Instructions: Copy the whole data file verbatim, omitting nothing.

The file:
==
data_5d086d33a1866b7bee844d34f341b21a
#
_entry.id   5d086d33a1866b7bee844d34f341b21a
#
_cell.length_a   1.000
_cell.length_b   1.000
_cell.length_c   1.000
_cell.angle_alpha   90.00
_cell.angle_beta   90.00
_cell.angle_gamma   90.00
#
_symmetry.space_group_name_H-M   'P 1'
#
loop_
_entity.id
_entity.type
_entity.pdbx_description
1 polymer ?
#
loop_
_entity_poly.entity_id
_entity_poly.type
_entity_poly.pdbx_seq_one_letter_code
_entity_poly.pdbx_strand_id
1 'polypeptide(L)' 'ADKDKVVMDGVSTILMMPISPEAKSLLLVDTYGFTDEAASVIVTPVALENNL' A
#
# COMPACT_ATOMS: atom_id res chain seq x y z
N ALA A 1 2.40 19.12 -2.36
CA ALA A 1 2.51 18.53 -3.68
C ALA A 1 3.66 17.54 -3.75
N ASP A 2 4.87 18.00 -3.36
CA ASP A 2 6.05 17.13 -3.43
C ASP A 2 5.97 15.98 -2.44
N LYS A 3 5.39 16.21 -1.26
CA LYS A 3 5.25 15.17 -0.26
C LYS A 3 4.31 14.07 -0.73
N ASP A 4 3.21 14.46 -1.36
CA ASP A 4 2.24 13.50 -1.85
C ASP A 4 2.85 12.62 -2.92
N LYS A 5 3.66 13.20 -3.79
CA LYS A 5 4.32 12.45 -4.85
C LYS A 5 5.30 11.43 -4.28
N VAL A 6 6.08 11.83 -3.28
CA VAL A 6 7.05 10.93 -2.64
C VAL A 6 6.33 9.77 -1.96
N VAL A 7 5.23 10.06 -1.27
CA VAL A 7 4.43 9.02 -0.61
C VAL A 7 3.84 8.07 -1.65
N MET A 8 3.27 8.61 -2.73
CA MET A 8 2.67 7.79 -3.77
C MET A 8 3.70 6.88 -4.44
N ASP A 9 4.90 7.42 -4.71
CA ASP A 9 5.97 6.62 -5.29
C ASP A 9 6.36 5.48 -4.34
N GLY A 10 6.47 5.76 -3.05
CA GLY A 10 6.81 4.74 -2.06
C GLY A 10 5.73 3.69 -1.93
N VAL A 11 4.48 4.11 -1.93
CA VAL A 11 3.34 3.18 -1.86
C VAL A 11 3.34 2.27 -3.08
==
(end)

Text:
data_5d086d33a1866b7bee844d34f341b21a
#
_entry.id   5d086d33a1866b7bee844d34f341b21a
#
_cell.length_a   1.000
_cell.length_b   1.000
_cell.length_c   1.000
_cell.angle_alpha   90.00
_cell.angle_beta   90.00
_cell.angle_gamma   90.00
#
_symmetry.space_group_name_H-M   'P 1'
#
loop_
_entity.id
_entity.type
_entity.pdbx_description
1 polymer ?
#
loop_
_entity_poly.entity_id
_entity_poly.type
_entity_poly.pdbx_seq_one_letter_code
_entity_poly.pdbx_strand_id
1 'polypeptide(L)' 'ADKDKVVMDGVSTILMMPISPEAKSLLLVDTYGFTDEAASVIVTPVALENNL' A
#
# COMPACT_ATOMS: atom_id res chain seq x y z
N ALA A 1 2.40 19.12 -2.36
CA ALA A 1 2.51 18.53 -3.68
C ALA A 1 3.66 17.54 -3.75
N ASP A 2 4.87 18.00 -3.36
CA ASP A 2 6.05 17.13 -3.43
C ASP A 2 5.97 15.98 -2.44
N LYS A 3 5.39 16.21 -1.26
CA LYS A 3 5.25 15.17 -0.26
C LYS A 3 4.31 14.07 -0.73
N ASP A 4 3.21 14.46 -1.36
CA ASP A 4 2.24 13.50 -1.85
C ASP A 4 2.85 12.62 -2.92
N LYS A 5 3.66 13.20 -3.79
CA LYS A 5 4.32 12.45 -4.85
C LYS A 5 5.30 11.43 -4.28
N VAL A 6 6.08 11.83 -3.28
CA VAL A 6 7.05 10.93 -2.64
C VAL A 6 6.33 9.77 -1.96
N VAL A 7 5.23 10.06 -1.27
CA VAL A 7 4.43 9.02 -0.61
C VAL A 7 3.84 8.07 -1.65
N MET A 8 3.27 8.61 -2.73
CA MET A 8 2.67 7.79 -3.77
C MET A 8 3.70 6.88 -4.44
N ASP A 9 4.90 7.42 -4.71
CA ASP A 9 5.97 6.62 -5.29
C ASP A 9 6.36 5.48 -4.34
N GLY A 10 6.47 5.76 -3.05
CA GLY A 10 6.81 4.74 -2.06
C GLY A 10 5.73 3.69 -1.93
N VAL A 11 4.48 4.11 -1.93
CA VAL A 11 3.34 3.18 -1.86
C VAL A 11 3.34 2.27 -3.08